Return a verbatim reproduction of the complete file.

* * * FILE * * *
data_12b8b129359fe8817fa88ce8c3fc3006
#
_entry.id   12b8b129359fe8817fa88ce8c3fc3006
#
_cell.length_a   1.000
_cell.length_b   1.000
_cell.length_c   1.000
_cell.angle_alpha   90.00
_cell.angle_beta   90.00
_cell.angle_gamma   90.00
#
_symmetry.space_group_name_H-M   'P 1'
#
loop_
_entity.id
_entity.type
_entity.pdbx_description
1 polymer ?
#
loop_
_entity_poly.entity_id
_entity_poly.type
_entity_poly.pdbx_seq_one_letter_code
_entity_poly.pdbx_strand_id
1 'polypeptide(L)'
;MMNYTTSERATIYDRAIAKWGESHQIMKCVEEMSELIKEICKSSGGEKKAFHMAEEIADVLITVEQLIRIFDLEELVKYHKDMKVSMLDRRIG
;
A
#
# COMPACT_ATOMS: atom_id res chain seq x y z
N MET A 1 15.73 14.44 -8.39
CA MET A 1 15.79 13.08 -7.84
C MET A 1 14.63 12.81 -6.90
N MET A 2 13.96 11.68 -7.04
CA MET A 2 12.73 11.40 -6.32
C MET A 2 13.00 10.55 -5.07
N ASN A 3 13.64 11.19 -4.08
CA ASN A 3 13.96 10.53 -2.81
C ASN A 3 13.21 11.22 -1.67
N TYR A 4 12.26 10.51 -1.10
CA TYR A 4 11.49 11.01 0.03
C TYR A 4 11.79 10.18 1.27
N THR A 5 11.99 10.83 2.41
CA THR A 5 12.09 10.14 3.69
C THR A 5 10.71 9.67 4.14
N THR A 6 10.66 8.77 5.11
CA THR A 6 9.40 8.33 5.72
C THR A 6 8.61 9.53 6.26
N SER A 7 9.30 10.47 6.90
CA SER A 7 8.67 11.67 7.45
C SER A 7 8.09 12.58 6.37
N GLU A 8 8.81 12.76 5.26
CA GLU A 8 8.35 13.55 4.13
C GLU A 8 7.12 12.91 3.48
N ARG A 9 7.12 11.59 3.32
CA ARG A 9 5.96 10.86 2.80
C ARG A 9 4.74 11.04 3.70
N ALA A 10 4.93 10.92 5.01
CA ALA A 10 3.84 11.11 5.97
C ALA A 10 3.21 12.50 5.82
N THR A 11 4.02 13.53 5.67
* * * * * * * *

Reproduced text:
data_12b8b129359fe8817fa88ce8c3fc3006
#
_entry.id   12b8b129359fe8817fa88ce8c3fc3006
#
_cell.length_a   1.000
_cell.length_b   1.000
_cell.length_c   1.000
_cell.angle_alpha   90.00
_cell.angle_beta   90.00
_cell.angle_gamma   90.00
#
_symmetry.space_group_name_H-M   'P 1'
#
loop_
_entity.id
_entity.type
_entity.pdbx_description
1 polymer ?
#
loop_
_entity_poly.entity_id
_entity_poly.type
_entity_poly.pdbx_seq_one_letter_code
_entity_poly.pdbx_strand_id
1 'polypeptide(L)'
;MMNYTTSERATIYDRAIAKWGESHQIMKCVEEMSELIKEICKSSGGEKKAFHMAEEIADVLITVEQLIRIFDLEELVKYHKDMKVSMLDRRIG
;
A
#
# COMPACT_ATOMS: atom_id res chain seq x y z
N MET A 1 15.73 14.44 -8.39
CA MET A 1 15.79 13.08 -7.84
C MET A 1 14.63 12.81 -6.90
N MET A 2 13.96 11.68 -7.04
CA MET A 2 12.73 11.40 -6.32
C MET A 2 13.00 10.55 -5.07
N ASN A 3 13.64 11.19 -4.08
CA ASN A 3 13.96 10.53 -2.81
C ASN A 3 13.21 11.22 -1.67
N TYR A 4 12.26 10.51 -1.10
CA TYR A 4 11.49 11.01 0.03
C TYR A 4 11.79 10.18 1.27
N THR A 5 11.99 10.83 2.41
CA THR A 5 12.09 10.14 3.69
C THR A 5 10.71 9.67 4.14
N THR A 6 10.66 8.77 5.11
CA THR A 6 9.40 8.33 5.72
C THR A 6 8.61 9.53 6.26
N SER A 7 9.30 10.47 6.90
CA SER A 7 8.67 11.67 7.45
C SER A 7 8.09 12.58 6.37
N GLU A 8 8.81 12.76 5.26
CA GLU A 8 8.35 13.55 4.13
C GLU A 8 7.12 12.91 3.48
N ARG A 9 7.12 11.59 3.32
CA ARG A 9 5.96 10.86 2.80
C ARG A 9 4.74 11.04 3.70
N ALA A 10 4.93 10.92 5.01
CA ALA A 10 3.84 11.11 5.97
C ALA A 10 3.21 12.50 5.82
N THR A 11 4.02 13.53 5.67